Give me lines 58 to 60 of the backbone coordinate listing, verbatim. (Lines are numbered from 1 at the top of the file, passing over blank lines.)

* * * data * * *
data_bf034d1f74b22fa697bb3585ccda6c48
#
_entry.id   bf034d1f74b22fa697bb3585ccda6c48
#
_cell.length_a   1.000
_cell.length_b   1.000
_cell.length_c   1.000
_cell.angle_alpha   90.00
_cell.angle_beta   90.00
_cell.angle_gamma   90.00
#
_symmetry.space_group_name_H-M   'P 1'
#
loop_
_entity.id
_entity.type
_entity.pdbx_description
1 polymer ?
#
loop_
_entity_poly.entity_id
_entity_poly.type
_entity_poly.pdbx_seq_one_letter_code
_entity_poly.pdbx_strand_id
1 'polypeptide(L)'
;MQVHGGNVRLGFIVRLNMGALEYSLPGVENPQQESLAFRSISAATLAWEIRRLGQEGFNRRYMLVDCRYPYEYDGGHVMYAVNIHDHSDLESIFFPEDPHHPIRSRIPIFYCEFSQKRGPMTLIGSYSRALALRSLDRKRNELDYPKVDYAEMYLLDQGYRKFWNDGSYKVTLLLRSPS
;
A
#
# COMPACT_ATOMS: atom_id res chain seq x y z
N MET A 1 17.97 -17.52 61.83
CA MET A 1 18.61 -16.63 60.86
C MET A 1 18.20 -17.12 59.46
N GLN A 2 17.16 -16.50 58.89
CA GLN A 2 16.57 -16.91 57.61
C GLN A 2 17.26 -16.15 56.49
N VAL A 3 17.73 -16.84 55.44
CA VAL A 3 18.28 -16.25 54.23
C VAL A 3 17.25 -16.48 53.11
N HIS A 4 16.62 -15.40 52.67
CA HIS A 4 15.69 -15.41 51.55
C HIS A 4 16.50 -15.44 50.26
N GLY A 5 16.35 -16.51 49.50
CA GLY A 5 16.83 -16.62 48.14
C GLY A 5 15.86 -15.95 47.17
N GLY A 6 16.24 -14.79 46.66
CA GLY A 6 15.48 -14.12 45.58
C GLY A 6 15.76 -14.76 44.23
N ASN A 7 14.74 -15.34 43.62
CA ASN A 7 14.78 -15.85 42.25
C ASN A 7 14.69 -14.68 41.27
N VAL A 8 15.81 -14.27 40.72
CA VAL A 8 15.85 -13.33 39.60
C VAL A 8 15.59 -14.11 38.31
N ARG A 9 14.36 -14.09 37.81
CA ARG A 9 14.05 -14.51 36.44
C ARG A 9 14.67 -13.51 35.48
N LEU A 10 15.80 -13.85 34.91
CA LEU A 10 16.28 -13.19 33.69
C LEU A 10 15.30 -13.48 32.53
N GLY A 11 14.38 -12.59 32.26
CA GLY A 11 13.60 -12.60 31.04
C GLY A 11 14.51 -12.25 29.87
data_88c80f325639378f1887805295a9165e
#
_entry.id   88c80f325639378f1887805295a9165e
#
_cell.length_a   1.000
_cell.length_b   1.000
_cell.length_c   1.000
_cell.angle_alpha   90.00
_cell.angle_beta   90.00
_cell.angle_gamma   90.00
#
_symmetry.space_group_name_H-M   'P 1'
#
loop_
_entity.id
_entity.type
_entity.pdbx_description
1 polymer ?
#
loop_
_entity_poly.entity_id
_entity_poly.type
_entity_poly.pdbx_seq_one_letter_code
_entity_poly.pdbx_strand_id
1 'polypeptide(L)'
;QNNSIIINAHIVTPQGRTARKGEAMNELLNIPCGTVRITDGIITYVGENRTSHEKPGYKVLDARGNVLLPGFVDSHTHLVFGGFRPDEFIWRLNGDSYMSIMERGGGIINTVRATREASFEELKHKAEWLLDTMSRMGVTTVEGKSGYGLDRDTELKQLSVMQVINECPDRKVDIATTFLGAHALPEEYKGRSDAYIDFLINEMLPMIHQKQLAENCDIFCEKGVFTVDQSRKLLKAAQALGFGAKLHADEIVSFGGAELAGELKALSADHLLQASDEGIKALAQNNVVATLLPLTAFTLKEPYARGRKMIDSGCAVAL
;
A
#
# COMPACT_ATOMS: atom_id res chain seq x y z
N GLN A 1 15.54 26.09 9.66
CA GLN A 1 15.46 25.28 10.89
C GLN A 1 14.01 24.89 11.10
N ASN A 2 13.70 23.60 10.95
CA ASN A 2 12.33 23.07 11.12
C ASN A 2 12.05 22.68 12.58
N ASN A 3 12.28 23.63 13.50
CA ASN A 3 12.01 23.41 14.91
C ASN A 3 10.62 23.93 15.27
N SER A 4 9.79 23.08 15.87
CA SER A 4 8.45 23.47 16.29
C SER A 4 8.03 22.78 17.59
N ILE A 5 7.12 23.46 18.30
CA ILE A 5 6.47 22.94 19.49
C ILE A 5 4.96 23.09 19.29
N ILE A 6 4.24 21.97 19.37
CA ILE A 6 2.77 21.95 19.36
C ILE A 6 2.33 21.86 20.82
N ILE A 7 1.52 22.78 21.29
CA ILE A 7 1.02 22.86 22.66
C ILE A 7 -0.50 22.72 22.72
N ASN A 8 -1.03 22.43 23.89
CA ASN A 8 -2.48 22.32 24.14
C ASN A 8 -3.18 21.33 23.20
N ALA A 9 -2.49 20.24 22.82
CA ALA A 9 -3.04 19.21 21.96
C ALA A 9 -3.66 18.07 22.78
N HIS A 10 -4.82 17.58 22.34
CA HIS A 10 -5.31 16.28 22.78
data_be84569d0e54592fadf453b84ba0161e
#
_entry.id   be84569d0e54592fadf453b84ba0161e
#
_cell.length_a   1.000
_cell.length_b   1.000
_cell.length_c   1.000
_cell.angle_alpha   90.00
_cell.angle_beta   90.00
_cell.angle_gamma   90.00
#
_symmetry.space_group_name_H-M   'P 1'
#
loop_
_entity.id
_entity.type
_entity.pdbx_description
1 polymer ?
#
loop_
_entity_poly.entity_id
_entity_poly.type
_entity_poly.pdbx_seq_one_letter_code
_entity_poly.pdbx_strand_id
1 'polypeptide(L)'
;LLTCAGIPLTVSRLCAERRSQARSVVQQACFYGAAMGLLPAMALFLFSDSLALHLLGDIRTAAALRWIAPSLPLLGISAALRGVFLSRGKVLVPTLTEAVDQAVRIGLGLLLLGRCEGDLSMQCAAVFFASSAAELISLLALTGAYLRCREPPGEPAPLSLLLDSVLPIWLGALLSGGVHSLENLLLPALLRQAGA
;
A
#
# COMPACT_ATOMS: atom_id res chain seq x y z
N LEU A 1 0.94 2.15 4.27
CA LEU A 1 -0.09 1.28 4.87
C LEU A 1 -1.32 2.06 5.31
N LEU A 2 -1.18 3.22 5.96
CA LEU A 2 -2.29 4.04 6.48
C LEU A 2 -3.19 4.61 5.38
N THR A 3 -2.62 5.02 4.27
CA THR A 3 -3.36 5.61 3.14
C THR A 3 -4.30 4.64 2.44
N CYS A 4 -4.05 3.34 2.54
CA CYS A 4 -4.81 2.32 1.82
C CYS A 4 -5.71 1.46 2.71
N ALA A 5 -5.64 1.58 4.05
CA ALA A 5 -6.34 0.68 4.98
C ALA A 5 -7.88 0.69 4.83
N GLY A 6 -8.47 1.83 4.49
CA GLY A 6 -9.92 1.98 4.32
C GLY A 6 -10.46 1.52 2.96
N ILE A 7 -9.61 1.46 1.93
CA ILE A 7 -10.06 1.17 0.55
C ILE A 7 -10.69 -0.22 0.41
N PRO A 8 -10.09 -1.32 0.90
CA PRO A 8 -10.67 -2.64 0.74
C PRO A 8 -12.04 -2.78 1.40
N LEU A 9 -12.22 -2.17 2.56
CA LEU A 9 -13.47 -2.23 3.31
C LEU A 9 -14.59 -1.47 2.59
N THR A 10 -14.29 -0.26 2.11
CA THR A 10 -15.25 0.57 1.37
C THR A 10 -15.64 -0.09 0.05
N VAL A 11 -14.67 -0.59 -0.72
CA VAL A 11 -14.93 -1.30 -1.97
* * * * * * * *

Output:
N LEU A 10 15.80 -13.85 34.91
CA LEU A 10 16.28 -13.19 33.69
C LEU A 10 15.30 -13.48 32.53